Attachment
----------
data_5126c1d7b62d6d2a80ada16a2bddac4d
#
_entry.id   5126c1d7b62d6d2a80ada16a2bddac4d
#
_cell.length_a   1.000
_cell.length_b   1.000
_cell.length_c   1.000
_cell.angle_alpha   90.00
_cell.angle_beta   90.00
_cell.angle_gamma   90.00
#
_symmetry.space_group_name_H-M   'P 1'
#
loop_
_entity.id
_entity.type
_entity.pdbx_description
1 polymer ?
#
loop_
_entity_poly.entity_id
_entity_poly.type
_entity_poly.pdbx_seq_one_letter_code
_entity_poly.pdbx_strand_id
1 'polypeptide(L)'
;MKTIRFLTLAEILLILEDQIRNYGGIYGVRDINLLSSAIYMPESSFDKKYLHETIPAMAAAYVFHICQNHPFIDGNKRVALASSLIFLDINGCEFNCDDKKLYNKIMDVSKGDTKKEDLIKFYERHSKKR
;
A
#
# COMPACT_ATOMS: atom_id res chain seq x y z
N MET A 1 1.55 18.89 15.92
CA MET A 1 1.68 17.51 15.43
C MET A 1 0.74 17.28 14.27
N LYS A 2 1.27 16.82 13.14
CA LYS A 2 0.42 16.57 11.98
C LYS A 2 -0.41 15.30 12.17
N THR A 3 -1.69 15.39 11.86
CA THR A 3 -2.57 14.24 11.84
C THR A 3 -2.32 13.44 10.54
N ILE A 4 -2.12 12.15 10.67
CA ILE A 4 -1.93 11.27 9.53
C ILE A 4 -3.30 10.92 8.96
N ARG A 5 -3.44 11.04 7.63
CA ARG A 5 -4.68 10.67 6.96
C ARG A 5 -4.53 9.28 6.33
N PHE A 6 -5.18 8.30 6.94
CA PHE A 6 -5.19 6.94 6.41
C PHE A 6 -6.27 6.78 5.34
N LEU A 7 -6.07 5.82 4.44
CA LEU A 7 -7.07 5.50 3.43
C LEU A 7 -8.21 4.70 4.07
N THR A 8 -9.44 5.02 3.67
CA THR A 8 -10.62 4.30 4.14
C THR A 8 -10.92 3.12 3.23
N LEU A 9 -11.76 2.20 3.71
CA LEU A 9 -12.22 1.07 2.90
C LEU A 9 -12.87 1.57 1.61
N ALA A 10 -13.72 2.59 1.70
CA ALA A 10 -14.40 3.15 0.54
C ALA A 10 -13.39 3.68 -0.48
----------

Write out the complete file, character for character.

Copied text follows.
data_5126c1d7b62d6d2a80ada16a2bddac4d
#
_entry.id   5126c1d7b62d6d2a80ada16a2bddac4d
#
_cell.length_a   1.000
_cell.length_b   1.000
_cell.length_c   1.000
_cell.angle_alpha   90.00
_cell.angle_beta   90.00
_cell.angle_gamma   90.00
#
_symmetry.space_group_name_H-M   'P 1'
#
loop_
_entity.id
_entity.type
_entity.pdbx_description
1 polymer ?
#
loop_
_entity_poly.entity_id
_entity_poly.type
_entity_poly.pdbx_seq_one_letter_code
_entity_poly.pdbx_strand_id
1 'polypeptide(L)'
;MKTIRFLTLAEILLILEDQIRNYGGIYGVRDINLLSSAIYMPESSFDKKYLHETIPAMAAAYVFHICQNHPFIDGNKRVALASSLIFLDINGCEFNCDDKKLYNKIMDVSKGDTKKEDLIKFYERHSKKR
;
A
#
# COMPACT_ATOMS: atom_id res chain seq x y z
N MET A 1 1.55 18.89 15.92
CA MET A 1 1.68 17.51 15.43
C MET A 1 0.74 17.28 14.27
N LYS A 2 1.27 16.82 13.14
CA LYS A 2 0.42 16.57 11.98
C LYS A 2 -0.41 15.30 12.17
N THR A 3 -1.69 15.39 11.86
CA THR A 3 -2.57 14.24 11.84
C THR A 3 -2.32 13.44 10.54
N ILE A 4 -2.12 12.15 10.67
CA ILE A 4 -1.93 11.27 9.53
C ILE A 4 -3.30 10.92 8.96
N ARG A 5 -3.44 11.04 7.63
CA ARG A 5 -4.68 10.67 6.96
C ARG A 5 -4.53 9.28 6.33
N PHE A 6 -5.18 8.30 6.94
CA PHE A 6 -5.19 6.94 6.41
C PHE A 6 -6.27 6.78 5.34
N LEU A 7 -6.07 5.82 4.44
CA LEU A 7 -7.07 5.50 3.43
C LEU A 7 -8.21 4.70 4.07
N THR A 8 -9.44 5.02 3.67
CA THR A 8 -10.62 4.30 4.14
C THR A 8 -10.92 3.12 3.23
N LEU A 9 -11.76 2.20 3.71
CA LEU A 9 -12.22 1.07 2.90
C LEU A 9 -12.87 1.57 1.61
N ALA A 10 -13.72 2.59 1.70
CA ALA A 10 -14.40 3.15 0.54
C ALA A 10 -13.39 3.68 -0.48